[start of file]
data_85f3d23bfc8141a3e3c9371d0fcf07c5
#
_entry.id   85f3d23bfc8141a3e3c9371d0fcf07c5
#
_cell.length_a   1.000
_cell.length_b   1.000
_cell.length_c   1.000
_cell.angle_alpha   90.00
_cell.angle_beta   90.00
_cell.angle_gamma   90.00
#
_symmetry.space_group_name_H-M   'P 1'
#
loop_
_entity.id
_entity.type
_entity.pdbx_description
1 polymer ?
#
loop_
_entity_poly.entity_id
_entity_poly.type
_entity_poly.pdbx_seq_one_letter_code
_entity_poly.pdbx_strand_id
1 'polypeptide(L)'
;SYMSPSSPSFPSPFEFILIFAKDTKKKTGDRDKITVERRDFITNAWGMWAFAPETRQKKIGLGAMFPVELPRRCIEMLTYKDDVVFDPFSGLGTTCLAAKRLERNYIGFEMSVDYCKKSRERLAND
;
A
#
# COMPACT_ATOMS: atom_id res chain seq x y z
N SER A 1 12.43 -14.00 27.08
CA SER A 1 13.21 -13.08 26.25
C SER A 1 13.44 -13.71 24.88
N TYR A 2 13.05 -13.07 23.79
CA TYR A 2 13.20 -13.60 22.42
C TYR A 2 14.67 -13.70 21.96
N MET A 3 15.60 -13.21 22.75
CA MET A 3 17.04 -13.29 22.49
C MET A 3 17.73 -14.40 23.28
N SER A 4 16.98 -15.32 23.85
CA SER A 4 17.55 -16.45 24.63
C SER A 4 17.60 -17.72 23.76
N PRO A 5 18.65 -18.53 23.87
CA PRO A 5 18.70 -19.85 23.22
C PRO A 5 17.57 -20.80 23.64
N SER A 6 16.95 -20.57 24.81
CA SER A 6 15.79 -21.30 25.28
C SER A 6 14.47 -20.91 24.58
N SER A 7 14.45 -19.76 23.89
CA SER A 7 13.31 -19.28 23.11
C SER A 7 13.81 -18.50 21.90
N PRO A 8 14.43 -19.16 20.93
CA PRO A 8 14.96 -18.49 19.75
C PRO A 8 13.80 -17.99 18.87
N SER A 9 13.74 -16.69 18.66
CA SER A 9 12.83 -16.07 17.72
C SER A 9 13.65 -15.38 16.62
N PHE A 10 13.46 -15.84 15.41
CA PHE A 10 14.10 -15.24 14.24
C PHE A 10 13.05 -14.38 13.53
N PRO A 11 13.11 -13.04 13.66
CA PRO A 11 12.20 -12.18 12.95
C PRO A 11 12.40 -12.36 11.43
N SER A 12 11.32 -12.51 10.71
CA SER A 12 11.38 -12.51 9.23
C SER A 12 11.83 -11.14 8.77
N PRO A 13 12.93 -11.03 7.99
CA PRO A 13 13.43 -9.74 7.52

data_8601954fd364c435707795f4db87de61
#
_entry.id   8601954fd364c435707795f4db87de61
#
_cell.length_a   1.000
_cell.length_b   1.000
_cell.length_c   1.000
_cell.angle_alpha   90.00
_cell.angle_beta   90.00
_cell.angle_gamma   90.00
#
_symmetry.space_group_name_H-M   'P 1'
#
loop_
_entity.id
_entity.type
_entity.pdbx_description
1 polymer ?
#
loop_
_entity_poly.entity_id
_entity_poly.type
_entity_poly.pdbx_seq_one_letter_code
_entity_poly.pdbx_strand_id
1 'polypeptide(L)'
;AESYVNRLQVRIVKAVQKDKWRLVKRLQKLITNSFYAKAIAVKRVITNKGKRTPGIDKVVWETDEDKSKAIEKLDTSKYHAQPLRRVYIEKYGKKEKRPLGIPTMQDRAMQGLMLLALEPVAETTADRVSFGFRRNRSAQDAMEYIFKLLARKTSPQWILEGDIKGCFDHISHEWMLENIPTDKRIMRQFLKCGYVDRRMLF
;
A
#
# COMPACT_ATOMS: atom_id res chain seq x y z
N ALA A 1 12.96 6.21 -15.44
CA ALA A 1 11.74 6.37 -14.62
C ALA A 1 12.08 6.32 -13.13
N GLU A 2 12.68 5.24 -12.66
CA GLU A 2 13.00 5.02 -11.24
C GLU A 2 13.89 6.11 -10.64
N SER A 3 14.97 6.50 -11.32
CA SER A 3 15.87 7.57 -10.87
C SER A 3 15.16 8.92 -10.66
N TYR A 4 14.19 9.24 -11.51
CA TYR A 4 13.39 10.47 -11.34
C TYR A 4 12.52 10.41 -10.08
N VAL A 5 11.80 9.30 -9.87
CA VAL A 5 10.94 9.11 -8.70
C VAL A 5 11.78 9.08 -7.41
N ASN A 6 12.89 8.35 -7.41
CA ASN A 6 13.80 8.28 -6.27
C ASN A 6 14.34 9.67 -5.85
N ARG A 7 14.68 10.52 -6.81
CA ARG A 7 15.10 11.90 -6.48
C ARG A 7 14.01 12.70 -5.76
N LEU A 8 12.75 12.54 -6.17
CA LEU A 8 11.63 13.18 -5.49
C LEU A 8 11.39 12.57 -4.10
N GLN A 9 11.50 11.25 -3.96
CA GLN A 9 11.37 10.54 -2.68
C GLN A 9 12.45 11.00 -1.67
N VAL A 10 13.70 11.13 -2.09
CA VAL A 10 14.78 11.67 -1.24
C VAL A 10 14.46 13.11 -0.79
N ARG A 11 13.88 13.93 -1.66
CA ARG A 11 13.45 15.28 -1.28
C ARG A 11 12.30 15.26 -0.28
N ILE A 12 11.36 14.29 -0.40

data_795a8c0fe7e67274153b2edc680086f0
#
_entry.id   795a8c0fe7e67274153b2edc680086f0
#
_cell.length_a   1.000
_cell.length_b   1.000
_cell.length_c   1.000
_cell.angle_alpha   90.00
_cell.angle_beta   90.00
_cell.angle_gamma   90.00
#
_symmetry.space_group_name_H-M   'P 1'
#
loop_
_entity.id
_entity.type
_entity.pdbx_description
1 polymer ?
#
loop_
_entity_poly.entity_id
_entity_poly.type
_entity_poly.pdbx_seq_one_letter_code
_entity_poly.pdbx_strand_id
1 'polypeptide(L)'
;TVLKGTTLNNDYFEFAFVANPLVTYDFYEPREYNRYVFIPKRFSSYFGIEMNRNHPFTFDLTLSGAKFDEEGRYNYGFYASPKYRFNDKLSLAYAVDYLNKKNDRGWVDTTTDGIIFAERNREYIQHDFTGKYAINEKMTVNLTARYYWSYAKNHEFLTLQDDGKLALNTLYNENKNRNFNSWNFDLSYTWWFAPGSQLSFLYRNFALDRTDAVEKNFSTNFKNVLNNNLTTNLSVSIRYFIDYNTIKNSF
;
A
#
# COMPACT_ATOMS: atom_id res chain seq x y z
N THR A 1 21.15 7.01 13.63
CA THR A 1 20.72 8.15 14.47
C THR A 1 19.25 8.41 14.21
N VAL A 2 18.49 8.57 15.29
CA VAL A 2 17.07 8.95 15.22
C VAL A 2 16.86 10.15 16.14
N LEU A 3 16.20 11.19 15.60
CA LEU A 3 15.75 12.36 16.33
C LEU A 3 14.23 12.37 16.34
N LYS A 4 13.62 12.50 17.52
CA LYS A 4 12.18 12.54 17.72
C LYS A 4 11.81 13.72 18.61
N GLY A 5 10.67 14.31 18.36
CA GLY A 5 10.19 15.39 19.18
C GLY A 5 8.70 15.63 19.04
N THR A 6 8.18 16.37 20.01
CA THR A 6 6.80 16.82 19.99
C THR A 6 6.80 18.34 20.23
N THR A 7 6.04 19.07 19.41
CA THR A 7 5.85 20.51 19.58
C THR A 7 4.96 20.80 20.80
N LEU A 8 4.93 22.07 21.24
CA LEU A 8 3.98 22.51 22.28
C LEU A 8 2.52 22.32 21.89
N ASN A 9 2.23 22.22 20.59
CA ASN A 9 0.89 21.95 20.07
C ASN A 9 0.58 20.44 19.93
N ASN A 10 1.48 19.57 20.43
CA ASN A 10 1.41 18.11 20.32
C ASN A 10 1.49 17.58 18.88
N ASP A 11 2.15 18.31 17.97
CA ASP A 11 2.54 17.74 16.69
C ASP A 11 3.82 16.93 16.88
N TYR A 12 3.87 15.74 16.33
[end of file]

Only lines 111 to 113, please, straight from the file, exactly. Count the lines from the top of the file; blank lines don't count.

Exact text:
N VAL A 5 11.80 9.30 -9.87
CA VAL A 5 10.94 9.11 -8.70
C VAL A 5 11.78 9.08 -7.41